48. 48. .map { case ((w, p), n) => (w, (p, n)) } .groupByKey .mapValues { iter => iter.toSeq.sortBy { case (path, n) => (-n, path) }.mkString(", ") } .saveAsTextFile("/path/out") sc.stop() } } (word1, iter( (path11, n11), (path12, n12)...)) (word2, iter( (path21, n21), (path22, n22)...)) ... Wednesday, June 10, 15 Now  we  do  an  explicit  group  by  to  bring  all  the  same  words  together.  The  output    will  be  (word,  seq(  (path1,  n1),  (path2,  n2),  ...)).
  49. 49. .map { case ((w, p), n) => (w, (p, n)) } .groupByKey .mapValues { iter => iter.toSeq.sortBy { case (path, n) => (-n, path) }.mkString(", ") } .saveAsTextFile("/path/out") sc.stop() } } Wednesday, June 10, 15 The  last  map  over  just  the  values  (keeping  the  same  keys)  sorts  by  the  count  descending  and  path  ascending.  (Sor1ng  by  path  is  mostly  useful  for   reproducibility,  e.g.,  in  tests!).
  50. 50. .map { case ((w, p), n) => (w, (p, n)) } .groupByKey .mapValues { iter => iter.toSeq.sortBy { case (path, n) => (-n, path) }.mkString(", ") } .saveAsTextFile("/path/out") sc.stop() } } Wednesday, June 10, 15 Finally,  write  back  to  the  file  system  and  stop  the  job.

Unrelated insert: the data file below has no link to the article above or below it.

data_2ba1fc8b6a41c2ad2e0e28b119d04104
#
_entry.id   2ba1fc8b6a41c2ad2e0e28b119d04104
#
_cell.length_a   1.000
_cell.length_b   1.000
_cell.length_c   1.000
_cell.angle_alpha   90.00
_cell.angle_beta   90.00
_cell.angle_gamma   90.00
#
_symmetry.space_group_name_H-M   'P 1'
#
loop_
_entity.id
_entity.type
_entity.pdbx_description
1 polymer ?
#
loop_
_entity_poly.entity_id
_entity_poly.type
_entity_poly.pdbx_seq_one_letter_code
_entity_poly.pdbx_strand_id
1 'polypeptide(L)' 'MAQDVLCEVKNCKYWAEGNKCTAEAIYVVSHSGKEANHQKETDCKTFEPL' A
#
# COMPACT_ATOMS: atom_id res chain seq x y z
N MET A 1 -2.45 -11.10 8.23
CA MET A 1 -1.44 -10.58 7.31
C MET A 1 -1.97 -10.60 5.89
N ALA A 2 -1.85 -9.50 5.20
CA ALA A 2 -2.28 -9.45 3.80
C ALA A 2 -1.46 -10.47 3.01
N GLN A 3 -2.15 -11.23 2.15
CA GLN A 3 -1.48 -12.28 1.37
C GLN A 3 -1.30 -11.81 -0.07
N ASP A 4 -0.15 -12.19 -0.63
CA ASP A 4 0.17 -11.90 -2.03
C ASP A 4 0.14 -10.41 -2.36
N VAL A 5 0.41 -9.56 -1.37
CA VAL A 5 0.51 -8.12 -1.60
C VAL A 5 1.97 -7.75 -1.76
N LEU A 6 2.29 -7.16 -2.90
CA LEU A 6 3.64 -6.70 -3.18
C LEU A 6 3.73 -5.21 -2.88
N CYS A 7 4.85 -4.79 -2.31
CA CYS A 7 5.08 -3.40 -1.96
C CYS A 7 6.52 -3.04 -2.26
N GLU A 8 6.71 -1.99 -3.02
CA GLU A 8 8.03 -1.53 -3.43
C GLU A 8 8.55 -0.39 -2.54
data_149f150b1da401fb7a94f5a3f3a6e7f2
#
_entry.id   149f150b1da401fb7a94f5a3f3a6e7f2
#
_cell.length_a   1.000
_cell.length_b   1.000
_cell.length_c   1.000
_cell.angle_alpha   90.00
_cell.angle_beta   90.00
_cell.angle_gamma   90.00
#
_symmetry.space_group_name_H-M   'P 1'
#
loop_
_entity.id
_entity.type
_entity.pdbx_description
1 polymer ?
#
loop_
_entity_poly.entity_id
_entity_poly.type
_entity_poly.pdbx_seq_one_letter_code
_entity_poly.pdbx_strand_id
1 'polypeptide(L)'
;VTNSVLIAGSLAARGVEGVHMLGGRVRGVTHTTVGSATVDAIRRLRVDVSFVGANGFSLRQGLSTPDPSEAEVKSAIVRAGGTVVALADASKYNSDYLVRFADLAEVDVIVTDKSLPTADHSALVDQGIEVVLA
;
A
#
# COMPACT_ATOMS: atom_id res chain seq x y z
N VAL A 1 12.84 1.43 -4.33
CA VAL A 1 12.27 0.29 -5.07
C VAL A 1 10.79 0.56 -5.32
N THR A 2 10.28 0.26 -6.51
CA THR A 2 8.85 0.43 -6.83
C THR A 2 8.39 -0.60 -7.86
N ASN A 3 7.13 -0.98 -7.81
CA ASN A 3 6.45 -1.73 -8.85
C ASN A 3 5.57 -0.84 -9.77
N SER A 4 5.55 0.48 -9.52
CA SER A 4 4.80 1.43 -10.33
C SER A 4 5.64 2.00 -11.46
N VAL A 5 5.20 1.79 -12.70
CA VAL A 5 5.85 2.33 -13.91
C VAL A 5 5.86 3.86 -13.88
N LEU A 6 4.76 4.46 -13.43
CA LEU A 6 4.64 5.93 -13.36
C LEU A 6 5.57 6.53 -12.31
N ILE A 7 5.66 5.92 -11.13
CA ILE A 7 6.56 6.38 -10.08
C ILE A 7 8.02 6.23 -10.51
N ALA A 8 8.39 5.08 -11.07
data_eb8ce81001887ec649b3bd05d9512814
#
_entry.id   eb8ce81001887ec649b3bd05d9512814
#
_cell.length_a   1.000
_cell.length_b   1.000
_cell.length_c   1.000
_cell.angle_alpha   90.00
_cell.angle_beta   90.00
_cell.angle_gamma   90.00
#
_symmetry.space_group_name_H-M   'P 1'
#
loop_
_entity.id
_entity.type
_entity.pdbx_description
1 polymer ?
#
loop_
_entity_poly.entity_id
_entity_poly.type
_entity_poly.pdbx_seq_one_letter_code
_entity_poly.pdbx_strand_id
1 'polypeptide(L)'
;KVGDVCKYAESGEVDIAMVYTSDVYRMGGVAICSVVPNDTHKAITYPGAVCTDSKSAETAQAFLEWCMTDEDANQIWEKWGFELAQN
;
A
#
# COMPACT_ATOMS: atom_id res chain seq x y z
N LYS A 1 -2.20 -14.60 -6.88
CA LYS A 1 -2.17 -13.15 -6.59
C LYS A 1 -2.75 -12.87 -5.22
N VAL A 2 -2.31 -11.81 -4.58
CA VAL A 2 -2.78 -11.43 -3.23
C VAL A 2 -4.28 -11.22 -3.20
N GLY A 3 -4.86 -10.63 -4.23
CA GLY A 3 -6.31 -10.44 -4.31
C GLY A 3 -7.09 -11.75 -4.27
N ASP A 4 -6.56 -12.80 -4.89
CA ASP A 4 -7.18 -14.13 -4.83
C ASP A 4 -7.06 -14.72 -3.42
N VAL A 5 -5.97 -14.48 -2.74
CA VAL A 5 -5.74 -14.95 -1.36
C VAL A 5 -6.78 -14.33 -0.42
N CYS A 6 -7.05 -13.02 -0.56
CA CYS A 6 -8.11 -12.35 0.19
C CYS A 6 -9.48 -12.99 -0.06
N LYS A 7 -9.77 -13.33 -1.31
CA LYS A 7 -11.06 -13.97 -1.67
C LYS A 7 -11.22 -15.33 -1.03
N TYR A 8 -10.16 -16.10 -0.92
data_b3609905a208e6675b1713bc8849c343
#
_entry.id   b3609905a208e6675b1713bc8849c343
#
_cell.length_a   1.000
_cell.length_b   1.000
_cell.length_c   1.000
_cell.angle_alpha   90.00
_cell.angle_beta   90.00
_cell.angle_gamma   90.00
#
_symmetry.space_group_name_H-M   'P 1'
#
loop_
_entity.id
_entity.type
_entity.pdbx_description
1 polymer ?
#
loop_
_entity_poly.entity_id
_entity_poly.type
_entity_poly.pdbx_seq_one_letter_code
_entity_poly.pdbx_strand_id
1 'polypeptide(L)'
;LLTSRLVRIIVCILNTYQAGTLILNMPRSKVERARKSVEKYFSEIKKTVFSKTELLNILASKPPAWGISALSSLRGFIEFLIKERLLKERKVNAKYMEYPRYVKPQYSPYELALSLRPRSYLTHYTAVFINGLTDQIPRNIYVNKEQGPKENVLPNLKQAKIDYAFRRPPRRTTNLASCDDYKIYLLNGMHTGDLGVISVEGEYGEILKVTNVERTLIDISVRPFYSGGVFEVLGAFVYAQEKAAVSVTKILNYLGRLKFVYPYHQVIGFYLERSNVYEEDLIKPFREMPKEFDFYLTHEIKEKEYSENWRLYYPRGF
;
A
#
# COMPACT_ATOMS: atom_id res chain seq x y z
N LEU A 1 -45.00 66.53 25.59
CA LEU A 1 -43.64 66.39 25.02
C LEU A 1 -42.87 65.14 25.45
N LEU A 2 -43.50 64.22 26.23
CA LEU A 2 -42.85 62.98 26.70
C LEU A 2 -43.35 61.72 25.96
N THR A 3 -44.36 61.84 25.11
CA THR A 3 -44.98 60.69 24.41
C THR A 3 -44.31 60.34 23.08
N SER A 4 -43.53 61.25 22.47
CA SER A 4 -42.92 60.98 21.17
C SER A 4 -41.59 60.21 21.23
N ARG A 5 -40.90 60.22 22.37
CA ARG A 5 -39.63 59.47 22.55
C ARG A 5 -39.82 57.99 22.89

51. 51. Altogether import org.apache.spark.SparkContext import org.apache.spark.SparkContext._ object InvertedIndex { def main(a: Array[String]) = { val sc = new SparkContext( "local[*]", "Inverted Idx") sc.textFile("data/crawl") .map { line => val Array(path, text) = line.split("t",2) (path, text) } .flatMap { case (path, text) => text.split("""W+""") map { word => (word, path) } } .map { case (w, p) => ((w, p), 1) } .reduceByKey { case (n1, n2) => n1 + n2 } .map { case ((w, p), n) => (w, (p, n)) } .groupByKey .mapValues { iter => iter.toSeq.sortBy { case (path, n) => (-n, path) } } .saveAsTextFile("/path/to/out") sc.stop() } } Wednesday, June 10, 15 The  whole  shebang  (14pt.  font,  this  1me)
  52. 52. } .map { case (w, p) => ((w, p), 1) } .reduceByKey { case (n1, n2) => n1 + n2 } .map { case ((w, p), n) => (w, (p, n)) } .groupByKey .mapValues { iter => iter.toSeq.sortBy { case (path, n) => (-n, path) }.mkString(", ") Concise Operators! Wednesday, June 10, 15 Once  you  have  this  arsenal  of  concise  combinators  (operators),  you  can  compose  sophis1ca1on  dataflows  very  quickly.
  53. 53. Wednesday, June 10, 15 Another  example  of  a  beau1ful  and  profound  DSL,  in  this  case  from  the  world  of  Physics:  Maxwell’s  equa1ons:  hBp://upload.wikimedia.org/ wikipedia/commons/c/c4/Maxwell'sEqua1ons.svg